ChristianaCare service gives employers workplace confidence
CHRISTIANA – When the COVID-19 virus began to spread rapidly in the United States and more suspected cases were showing up at hospitals, Sharon Anderson knew that her program, CareVio, was going to be repurposed.
Anderson is the chief virtual health officer at ChristianaCare and president of CareVio, a population health management program owned by the health care system that monitors chronic disease patients at home using audio, video, secure texting, and biometric devices. The 5-year-old program has helped 110,000 patients with diabetes, chronic obstructive pulmonary disorder (COPD), heart failure, behavioral health disorders, and more, manage their conditions.
As dozens of patients began to show up at Delaware hospitals with COVID-19, however, the program was refocused to help employers track their workforces for signs of the virus. CareVio’s platform was used to provide daily monitoring of employees for COVID-19 symptoms, testing as needed, and care for employees who test positive.
Employees are required to answer a text message questionnaire regarding any potential COVID-19 symptoms every morning before arriving to the office. If they answer yes to any question, they are connected to a dedicated CareVio nurse who assesses the patient. If necessary, they are directed to seek a COVID-19 test or see a doctor.
That follow-through is what sets the service apart from other symptom-monitoring programs, Anderson said. If a case is determined to be positive, a patient will receive inquiries from CareVio several times a day checking their status.
“CareVio continues to monitor you through that course of your illness,” she added. “We know COVID is not like other viruses, where you are sick and then you tend to get better. Sometimes you’re not so sick and you get really worse seven or eight days out.”
Meanwhile, the employer receives a daily report on whether their employees were cleared for work or not – no other health information is shared with an employer. As a front-line health care system, ChristianaCare was its own guinea pig in the expansion, Anderson said.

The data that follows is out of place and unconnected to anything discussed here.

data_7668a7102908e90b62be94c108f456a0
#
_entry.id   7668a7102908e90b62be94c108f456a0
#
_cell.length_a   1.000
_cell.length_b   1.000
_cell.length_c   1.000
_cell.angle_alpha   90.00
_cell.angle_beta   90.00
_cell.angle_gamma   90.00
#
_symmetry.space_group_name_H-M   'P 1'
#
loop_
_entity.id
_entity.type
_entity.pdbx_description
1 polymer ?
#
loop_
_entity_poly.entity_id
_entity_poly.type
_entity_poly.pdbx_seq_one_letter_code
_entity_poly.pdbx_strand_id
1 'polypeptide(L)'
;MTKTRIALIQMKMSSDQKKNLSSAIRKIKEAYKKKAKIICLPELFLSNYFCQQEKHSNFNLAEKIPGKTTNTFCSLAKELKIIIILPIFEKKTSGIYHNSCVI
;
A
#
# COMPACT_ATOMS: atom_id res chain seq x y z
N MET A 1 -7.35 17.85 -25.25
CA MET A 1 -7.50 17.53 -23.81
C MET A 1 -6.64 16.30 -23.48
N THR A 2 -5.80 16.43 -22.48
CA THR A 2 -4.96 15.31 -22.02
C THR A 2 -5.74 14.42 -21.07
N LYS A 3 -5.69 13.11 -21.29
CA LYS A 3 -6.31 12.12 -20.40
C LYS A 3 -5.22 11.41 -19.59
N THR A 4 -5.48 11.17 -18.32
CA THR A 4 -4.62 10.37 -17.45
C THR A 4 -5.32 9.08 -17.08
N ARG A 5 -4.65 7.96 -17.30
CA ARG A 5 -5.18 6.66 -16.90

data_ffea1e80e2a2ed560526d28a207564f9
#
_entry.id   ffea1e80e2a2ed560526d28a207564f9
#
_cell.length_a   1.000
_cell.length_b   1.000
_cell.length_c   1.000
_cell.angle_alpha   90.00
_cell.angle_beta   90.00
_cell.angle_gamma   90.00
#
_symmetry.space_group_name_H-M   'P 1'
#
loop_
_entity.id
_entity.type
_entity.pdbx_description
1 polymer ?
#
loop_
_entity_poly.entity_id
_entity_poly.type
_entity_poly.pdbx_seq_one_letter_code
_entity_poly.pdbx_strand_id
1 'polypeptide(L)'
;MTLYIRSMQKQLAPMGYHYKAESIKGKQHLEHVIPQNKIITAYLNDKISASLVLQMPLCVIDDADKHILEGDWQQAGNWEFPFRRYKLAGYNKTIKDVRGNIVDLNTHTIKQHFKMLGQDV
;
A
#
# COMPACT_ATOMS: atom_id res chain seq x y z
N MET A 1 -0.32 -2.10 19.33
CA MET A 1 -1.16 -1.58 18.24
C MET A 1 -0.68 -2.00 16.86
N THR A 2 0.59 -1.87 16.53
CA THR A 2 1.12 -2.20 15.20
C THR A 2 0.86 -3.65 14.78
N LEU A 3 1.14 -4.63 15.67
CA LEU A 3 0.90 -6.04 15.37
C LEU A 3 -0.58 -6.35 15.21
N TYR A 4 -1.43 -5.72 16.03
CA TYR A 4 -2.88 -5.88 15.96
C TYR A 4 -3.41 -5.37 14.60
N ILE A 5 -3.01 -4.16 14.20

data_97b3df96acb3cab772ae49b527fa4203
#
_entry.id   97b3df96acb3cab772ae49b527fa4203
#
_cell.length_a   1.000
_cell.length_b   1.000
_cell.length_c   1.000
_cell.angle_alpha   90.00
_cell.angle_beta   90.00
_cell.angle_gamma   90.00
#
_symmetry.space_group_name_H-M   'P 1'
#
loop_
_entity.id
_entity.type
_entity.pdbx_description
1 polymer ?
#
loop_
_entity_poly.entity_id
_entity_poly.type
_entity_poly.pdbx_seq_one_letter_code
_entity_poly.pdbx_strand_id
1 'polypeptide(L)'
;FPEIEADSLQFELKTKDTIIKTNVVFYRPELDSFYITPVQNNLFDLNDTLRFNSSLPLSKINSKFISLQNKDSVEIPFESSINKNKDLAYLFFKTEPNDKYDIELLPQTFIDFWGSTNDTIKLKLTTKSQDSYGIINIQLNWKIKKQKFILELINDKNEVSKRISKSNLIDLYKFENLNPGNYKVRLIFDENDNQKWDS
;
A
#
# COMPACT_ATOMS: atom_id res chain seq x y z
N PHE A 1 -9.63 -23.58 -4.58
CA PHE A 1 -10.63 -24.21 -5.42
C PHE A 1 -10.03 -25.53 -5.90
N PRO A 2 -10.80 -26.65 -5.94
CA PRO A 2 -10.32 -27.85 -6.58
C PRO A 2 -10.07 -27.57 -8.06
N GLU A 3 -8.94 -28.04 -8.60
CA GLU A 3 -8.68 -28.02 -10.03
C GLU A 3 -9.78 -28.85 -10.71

“We started with ourselves. We have more than 10,000 employees who have to make sure they can come to work,” she said.
As it grew internally in the spring, ChristianaCare began receiving more calls from other employers about the program come summer. They ended up launching a paid service for employers that to date has signed 26 companies covering thousands of employees working in 14 states. All of that growth came largely from of word-of-mouth, starting with about a dozen employers in June.
One of the first to begin using the service was EDiS Company, a construction management company headquartered in Wilmington, that has about 80 employees managing hundreds of tradespeople over dozens of sites.
Brian DiSabatino, CEO of EDiS, told Delaware Business Times earlier this year that his company was committed to the CareVio program because he wanted employees to feel supported amid the unprecedented pandemic.
“We want to make sure everybody’s got the confidence that the person in the office or cubicle next to them is feeling well,” he said.
Pam Reuther, chief operating officer for Easterseals Delaware and Maryland’s Eastern Shore, said that her nonprofit organization that serves those with disabilities started using CareVio in mid-July. With all of its programming shut down for the first five months of the pandemic, Easterseals leaders sought to find ways to safely reopen facilities for employees and clients, who are more at risk of dangerous complications from the virus.
To oversee about 320 employees across six sites in Delaware and Maryland was “daunting,” Reuther said until they learned about CareVio.
“It’s been very successful for us in day-to-day operations of managing any potential risk,” she said, noting that employees have also commented that Easterseals’ efforts, including heightened cleaning and the CareVio service, makes them feel their employer is “going above and beyond” to protect them and the clients.
By Jacob Owens